Let’s face it, we’ve all at one time or another had to initiate a password reset on a website we previously registered on way back when and can no longer remember our password.
Yet, I’m frequently amazed at how many websites still get the whole password reset thing very wrong in 2021.
Yes, for the most part gone are the days when if you forgot your password, a website would simply email you your actual password in plain text! (which meant that the website stored and/or had access to your original, unencrypted password, which is a big no-no!)
Thankfully, we’ve moved on from those times. Now if you forget a password you instead have to reset it, as your old password is (hopefully) being securely stored by the website meaning that your original unencrypted password cannot be recovered.
So what are many websites getting wrong with the password reset process in 2021?
Well, it’s all to do with the message displayed on screen when you initially begin resetting your password.
Typically, you’ll be promoted to enter your email address, and click a “Reset my password”-type button…
When you click this button, what should happen is that the website displays the exact same message regardless of whether a matching account actually exists.
However, if the website displays a different message depending upon whether a user account with that email address exists or not, then a malicious attacker can use this process to determine whether a person has an account on that particular website.
Here’s an example of a site (wikipedia.org) which gets the Password Reset acknowledgement messaging right:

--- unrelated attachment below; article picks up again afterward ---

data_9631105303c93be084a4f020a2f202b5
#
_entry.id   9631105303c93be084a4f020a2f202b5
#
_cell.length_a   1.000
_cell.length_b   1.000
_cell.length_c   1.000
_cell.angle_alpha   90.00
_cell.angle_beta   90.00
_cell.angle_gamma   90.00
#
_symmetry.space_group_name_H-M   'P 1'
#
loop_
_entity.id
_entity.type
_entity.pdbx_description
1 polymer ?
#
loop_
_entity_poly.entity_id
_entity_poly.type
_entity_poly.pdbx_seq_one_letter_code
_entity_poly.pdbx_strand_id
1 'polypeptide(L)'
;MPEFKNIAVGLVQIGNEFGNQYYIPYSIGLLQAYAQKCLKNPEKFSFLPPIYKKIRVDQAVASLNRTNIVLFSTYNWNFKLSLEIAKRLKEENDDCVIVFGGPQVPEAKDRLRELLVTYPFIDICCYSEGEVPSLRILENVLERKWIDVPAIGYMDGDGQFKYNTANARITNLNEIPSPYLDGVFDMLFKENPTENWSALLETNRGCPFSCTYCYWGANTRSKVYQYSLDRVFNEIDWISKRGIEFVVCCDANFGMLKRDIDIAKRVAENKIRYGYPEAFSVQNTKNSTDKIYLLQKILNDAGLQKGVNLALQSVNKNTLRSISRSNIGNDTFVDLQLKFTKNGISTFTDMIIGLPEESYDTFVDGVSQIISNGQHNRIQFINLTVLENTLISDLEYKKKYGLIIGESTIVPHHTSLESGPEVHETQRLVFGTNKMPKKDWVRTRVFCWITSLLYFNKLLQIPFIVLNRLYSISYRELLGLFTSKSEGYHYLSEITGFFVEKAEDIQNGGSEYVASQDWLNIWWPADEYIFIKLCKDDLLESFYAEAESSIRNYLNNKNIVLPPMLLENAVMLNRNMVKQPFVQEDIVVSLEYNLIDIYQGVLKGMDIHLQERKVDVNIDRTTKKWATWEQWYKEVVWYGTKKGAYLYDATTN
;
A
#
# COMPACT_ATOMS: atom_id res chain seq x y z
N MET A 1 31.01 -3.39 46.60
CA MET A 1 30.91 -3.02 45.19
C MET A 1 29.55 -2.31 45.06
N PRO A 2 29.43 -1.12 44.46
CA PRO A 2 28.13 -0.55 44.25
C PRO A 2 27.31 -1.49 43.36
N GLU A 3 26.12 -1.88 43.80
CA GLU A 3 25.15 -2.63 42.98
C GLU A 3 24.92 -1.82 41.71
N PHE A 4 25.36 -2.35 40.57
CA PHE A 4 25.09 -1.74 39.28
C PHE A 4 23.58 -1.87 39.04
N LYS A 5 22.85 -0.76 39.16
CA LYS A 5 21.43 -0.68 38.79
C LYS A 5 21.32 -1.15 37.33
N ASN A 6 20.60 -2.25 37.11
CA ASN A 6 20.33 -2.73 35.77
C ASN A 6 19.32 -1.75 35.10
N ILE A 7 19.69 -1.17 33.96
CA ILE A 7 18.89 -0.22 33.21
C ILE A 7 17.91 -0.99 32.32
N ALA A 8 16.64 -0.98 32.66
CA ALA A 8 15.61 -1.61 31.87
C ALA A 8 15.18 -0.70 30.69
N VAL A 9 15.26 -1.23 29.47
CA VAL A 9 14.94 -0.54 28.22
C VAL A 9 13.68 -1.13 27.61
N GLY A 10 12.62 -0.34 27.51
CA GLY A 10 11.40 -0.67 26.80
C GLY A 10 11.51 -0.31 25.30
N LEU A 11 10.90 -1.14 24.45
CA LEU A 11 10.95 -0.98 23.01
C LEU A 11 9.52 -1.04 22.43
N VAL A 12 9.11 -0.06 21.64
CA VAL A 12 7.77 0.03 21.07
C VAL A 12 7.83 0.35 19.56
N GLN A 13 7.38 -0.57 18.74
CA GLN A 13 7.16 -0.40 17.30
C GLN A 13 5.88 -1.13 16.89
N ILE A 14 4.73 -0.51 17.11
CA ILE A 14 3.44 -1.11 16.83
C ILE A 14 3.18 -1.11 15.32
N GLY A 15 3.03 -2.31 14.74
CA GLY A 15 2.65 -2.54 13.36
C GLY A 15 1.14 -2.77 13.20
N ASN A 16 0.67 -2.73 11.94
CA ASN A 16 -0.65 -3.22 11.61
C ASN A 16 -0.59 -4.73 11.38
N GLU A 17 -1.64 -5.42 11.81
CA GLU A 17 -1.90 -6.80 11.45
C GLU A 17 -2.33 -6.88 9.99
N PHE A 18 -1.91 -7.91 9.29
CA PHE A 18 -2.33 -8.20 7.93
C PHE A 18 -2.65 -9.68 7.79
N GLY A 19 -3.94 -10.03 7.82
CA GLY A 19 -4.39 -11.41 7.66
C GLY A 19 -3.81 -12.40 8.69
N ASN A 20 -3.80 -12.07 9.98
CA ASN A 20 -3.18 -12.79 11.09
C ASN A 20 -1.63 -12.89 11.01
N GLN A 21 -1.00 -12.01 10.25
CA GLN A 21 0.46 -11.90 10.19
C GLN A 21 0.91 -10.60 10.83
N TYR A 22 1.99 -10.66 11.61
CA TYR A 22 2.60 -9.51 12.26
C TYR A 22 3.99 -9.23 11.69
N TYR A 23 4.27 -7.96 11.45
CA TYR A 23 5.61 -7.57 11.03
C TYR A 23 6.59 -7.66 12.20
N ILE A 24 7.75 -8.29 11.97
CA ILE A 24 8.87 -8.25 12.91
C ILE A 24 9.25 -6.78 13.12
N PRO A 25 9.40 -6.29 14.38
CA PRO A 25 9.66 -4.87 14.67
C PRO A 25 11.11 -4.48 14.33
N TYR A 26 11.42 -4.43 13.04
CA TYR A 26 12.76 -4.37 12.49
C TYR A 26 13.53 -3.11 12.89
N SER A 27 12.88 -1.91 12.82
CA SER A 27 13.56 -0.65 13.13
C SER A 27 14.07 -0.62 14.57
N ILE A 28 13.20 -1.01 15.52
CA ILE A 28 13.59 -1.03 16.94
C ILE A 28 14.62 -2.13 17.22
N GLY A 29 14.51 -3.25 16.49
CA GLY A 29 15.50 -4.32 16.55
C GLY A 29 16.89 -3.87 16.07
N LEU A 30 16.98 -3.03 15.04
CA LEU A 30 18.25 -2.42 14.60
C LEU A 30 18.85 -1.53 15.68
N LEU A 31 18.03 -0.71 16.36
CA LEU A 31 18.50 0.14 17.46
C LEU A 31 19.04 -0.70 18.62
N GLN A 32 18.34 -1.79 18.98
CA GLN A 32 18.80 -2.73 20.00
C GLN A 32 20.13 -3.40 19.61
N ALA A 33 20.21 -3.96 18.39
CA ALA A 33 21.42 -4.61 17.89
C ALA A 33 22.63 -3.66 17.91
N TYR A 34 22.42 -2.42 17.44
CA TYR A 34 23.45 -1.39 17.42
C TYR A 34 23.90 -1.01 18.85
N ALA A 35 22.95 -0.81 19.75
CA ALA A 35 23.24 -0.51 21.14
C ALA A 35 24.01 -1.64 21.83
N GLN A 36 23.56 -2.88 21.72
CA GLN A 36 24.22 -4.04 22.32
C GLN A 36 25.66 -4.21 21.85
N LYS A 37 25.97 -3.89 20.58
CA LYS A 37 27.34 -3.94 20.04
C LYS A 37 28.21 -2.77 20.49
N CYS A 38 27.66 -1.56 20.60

After initiating a password reset request on Wikipedia, the message shown is “If the information submitted is valid, a password reset email will be sent“. This exact same message is shown after initiating a password reset request for either a valid Wikipedia account, or a non-existent one.
This means that it’s not possible for a malicious attacker, given a victim’s email address, to establish whether they have a user account on Wikipedia.
The same, however, can’t be said for many other well-know sites.
Here are some examples of big name sites that are currently getting password reset request acknowledgements wrong….
So, knowing just someone’s email address (or in some instances knowing just their phone number) is enough for an attacker – or a stalker – to determine whether that person has an account on major websites.
Now, this in itself doesn’t mean that an attacker can access the user’s account, or indeed reset their password. But it could lead an attacker to craft a very targeted “phishing” attack on the victim by spoofing an email appearing as though it’s from a website that the victim has a valid account on.
Websites should not disclose whether or not an account exists when processing a password reset request. Doing so allows malicious attackers to determine whether a target victim has an account on that website. Information which could then go on to be used in “phishing” attacks on the victim.
Instead, websites should display an identical and generic message on screen following each password reset request, which doesn’t reveal whether the requested account exists or not.